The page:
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RELOAD IT! Joy Crookes’ new EP, ‘Perception’

After over 7 million views on the YouTube music platform  ‘Colors’ with ‘Mother May I Sleep With Danger?’, the 20 year old, up and coming songstress, Joy Crookes has dominated my Spotify playlist with her new EP, Perception.

Named as one of the The Guardian’s ‘One To Watch‘, Joy Crookes is a soulful storyteller with Bangladeshi-Irish heritage living in South London. Joy’s music and visuals embody her dual identity as well as her down-to-earth, friendly and assertive nature.

Hints of Joy’s eclectic musical taste can be found across the Perception EP which covers multiple genres, from R’n’B and Jazz to Rap and Grime. For example, in ‘No Hands’, Joy takes the jazzy, soulful route to explain how to maintain independence in a relationship, whereas, ‘Hurts’, which was performed at Radio 1’s Big Weekend, has tones of the grime genre.

A personal favourite has to be ‘London Mine’, which was written during the Windrush scandal. Joy responds to the treatment of immigrants and counteracts their negative stereotypes, celebrating London’s multiculturalism: “Bangla noise on brick lane/ That’s the sound of my home/ Ay Mami Que Haces?”.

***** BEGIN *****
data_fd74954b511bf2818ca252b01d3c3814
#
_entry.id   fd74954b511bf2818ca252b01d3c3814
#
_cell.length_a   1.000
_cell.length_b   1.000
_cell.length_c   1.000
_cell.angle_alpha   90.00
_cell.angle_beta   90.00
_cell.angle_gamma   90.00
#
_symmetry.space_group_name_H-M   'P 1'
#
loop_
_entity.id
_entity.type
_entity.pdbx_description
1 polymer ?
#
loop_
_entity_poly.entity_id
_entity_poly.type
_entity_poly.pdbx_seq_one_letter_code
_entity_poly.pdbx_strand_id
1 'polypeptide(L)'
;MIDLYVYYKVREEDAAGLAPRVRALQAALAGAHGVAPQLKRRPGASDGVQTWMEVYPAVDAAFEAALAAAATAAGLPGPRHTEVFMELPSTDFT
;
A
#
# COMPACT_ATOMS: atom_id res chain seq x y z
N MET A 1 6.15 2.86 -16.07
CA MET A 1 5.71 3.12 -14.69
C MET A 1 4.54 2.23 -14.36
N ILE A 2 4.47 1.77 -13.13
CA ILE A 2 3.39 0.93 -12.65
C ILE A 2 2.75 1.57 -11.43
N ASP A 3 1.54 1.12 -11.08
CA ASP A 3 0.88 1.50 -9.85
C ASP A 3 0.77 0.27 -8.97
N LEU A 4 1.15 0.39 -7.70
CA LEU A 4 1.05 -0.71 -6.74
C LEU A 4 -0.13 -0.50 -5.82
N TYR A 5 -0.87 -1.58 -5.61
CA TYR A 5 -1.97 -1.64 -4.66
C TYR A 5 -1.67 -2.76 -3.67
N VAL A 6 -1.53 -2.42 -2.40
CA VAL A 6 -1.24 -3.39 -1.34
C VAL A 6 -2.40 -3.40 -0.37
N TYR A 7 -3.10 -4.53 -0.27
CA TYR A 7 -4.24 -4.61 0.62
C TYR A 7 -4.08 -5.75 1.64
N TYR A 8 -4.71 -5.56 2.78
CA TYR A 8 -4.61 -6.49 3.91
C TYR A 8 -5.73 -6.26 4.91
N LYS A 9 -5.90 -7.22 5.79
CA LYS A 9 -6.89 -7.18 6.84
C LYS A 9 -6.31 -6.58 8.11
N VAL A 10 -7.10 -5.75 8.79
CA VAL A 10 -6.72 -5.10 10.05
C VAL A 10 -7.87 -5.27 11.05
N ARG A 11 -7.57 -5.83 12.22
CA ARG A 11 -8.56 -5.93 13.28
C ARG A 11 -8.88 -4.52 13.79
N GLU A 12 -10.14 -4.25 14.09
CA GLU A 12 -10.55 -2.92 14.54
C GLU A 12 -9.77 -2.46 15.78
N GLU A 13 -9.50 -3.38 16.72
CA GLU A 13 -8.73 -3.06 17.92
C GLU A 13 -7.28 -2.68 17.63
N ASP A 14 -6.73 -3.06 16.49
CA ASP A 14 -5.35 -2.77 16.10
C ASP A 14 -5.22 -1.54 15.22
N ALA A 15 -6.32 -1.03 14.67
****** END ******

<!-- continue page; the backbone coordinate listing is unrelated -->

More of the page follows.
Joy presents her faithfulness to the city in the line, “I’m never gonna give you up”, which is supported by her passionate vocals and raw, refreshing London accent.

Joy’s vocal comparison to Amy Winehouse is clear in ‘Since I Left You’. The song takes a hopeless romantic tone, like much of Winehouse’s music, and expresses the tragedy, rather than a celebration, of love. Not only does Joy show intense emotion in the music video for ‘Since I Left You’, she also embraces her Bengali culture.

The video’s director, Leonn Ward, who specialises in capturing vibrant intimacy, puts Joy’s individual style first with flamboyant colours which actively contrast with the melancholic mood of the overall video.

Joy reflects upon highs and lows of life, how to handle these, and her supportive traits in ‘Darkest Hour’. Speaking with Gal-dem magazine, Joy describes herself as a “huge advocate of therapy, doing things for other people”, embodying the songs shoulder-to-cry-on message: “You call me and I’ll be round”.

Following ‘Reminiscence’ and ‘Influence’, Joy’s 3rd EP has, once again, showcased her prowess and potential. Believing a single label can’t handle her multi-genre sound exploration, Joy remains independent and focused on topping the success of ‘Perception’ with the next EP.

Listen to Perception here.

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